Canadian Manufacturing

Government ushers in pay equity legislation for federally regulated workers

The Canadian Press

Canadian Manufacturing
Financing Human Resources Risk & Compliance Public Sector

The federal government is allowing employers three years to establish pay-equity plans after the legislation comes into force

PHOTO: Labour Minister Patty Hajdu/Robert Thivierge via Wikimedia Commons

OTTAWA – The Liberal government introduced long-awaited pay-equity legislation Monday for federally regulated workers.

Labour Minister Patty Hajdu said the proposed proactive pay legislation is intended to close the gender wage gap and make sure everyone has a fair chance at success.

In 2017, Canadian women earned 88.5 cents for every dollar a man earned, as measured in hourly wages for full-time workers, according to government figures.

Under the proposed legislation, employers would need to examine their compensation practices and ensure women and men in workplaces that fall under federal jurisdiction receive equal pay for work of equal value.


It would apply to all federally regulated employers with 10 or more workers. That includes private-sector companies such as banks and railways, the federal public service, parliamentary workplaces, and the offices of the prime minister and other ministers.

Employers would also be required to identify job classes, evaluate work, and compare compensation associated with similar jobs dominated by men and women respectively.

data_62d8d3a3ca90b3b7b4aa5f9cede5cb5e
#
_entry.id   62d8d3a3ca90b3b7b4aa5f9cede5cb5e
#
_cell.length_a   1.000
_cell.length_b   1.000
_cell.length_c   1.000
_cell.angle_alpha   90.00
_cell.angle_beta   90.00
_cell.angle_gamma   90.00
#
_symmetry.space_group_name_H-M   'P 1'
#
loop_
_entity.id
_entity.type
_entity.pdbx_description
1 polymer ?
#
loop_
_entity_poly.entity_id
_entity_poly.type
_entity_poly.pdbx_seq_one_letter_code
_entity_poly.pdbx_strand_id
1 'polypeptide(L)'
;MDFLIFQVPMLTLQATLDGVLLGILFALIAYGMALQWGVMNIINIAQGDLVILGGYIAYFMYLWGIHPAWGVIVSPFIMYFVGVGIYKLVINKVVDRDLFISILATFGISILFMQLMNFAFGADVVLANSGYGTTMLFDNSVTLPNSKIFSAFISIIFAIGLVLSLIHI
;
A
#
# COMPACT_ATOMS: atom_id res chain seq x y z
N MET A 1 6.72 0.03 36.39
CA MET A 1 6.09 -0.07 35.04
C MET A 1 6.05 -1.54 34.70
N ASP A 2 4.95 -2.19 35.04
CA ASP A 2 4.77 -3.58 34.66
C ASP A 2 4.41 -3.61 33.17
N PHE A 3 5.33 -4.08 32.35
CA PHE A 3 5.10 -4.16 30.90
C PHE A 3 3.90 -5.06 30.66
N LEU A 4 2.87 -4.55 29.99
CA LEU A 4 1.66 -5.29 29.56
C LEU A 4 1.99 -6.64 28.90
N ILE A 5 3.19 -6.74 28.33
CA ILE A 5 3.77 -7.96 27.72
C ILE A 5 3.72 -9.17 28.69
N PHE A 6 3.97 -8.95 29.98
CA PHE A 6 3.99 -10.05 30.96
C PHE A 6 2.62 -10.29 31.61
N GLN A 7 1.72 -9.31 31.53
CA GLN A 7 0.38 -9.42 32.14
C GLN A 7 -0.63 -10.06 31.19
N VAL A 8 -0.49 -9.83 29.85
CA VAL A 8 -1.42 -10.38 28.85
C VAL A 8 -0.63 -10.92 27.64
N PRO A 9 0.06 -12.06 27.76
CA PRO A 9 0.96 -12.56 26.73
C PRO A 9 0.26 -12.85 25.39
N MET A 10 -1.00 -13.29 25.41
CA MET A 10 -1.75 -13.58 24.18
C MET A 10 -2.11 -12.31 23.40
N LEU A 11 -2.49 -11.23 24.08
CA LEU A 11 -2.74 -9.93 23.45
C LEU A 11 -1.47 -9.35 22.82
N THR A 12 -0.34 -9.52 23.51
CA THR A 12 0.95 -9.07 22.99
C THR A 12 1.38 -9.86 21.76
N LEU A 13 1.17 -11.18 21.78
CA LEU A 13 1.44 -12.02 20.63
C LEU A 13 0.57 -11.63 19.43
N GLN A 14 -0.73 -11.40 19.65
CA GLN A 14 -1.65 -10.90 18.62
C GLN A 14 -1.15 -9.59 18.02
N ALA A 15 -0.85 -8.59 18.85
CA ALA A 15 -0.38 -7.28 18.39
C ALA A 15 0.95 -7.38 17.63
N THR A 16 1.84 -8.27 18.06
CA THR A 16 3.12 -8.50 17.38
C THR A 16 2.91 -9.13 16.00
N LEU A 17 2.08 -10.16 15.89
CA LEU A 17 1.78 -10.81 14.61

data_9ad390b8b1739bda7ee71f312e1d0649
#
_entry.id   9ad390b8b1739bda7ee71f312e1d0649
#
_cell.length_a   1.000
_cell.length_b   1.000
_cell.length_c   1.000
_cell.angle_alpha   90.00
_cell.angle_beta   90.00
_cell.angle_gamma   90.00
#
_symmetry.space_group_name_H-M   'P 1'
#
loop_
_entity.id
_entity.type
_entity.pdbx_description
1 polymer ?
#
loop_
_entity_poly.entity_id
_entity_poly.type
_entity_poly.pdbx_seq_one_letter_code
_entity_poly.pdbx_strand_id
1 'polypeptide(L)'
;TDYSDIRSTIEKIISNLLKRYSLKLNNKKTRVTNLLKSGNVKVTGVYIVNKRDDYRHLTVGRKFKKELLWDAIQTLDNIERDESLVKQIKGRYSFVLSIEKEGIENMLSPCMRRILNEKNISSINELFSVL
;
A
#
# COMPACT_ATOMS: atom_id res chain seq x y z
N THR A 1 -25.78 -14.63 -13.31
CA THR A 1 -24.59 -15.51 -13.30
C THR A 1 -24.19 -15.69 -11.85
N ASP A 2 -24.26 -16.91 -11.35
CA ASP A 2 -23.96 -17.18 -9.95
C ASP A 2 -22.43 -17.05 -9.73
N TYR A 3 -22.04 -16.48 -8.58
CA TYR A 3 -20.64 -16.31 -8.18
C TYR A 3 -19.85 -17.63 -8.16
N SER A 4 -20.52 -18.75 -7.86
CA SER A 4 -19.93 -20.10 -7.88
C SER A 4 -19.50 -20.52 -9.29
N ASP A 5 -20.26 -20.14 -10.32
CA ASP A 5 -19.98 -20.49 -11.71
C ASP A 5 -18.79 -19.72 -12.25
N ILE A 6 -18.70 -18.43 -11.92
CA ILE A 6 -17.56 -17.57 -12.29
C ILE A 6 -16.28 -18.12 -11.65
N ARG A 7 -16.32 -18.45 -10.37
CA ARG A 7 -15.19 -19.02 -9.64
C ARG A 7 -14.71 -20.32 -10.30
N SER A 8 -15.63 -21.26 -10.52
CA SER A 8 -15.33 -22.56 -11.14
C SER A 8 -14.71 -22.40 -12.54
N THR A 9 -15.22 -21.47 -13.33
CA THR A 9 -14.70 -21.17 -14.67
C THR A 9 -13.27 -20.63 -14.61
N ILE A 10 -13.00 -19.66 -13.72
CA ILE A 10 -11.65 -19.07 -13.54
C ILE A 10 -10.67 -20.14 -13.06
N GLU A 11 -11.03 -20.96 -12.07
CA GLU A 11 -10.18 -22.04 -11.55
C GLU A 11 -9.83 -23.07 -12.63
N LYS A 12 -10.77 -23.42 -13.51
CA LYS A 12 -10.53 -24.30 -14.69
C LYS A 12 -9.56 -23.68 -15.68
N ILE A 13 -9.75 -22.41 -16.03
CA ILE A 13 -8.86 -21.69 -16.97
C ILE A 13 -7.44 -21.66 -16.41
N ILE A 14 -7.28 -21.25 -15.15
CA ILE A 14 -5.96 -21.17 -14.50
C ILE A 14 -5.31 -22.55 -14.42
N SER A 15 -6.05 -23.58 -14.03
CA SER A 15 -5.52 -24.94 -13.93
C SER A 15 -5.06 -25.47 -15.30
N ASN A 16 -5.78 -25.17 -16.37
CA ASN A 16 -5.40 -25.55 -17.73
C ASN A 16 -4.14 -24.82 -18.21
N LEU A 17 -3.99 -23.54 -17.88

But the government is allowing employers three years to establish pay-equity plans after the legislation comes into force. And it won’t come into force until a year after it passes and receives Royal Assent.

Hajdu said the federal government is proud to be the first in Canada to require proactive pay equity but it also wants to ensure “we don’t rush employers or employee groups” that will have to make it happen.

“We’re comfortable that allowing three years is a sufficient length of time,” she said, adding that it will give employers and workers the opportunity to co-operate.

Treasury Board President Scott Brison, who is in charge of the public service, said the legislation sets an example writ large for employers in Canada.

“We’ve made important progress to date, but it’s not enough. We need to do more,” said Brison.

Brison said the legislation will also repeal the Public Sector Equitable Compensation Act, introduced under the previous Conservative government, which would have subjected pay equity to collective bargaining.

Brison cautioned that the regulations that give the law teeth will take some time to write because the government has to consult with stakeholders and work with unions to develop an implementation plan.

The government announced it will also appoint a Pay Equity Commissioner who will work within the Canadian Human Rights Commission to enforce the new rules.



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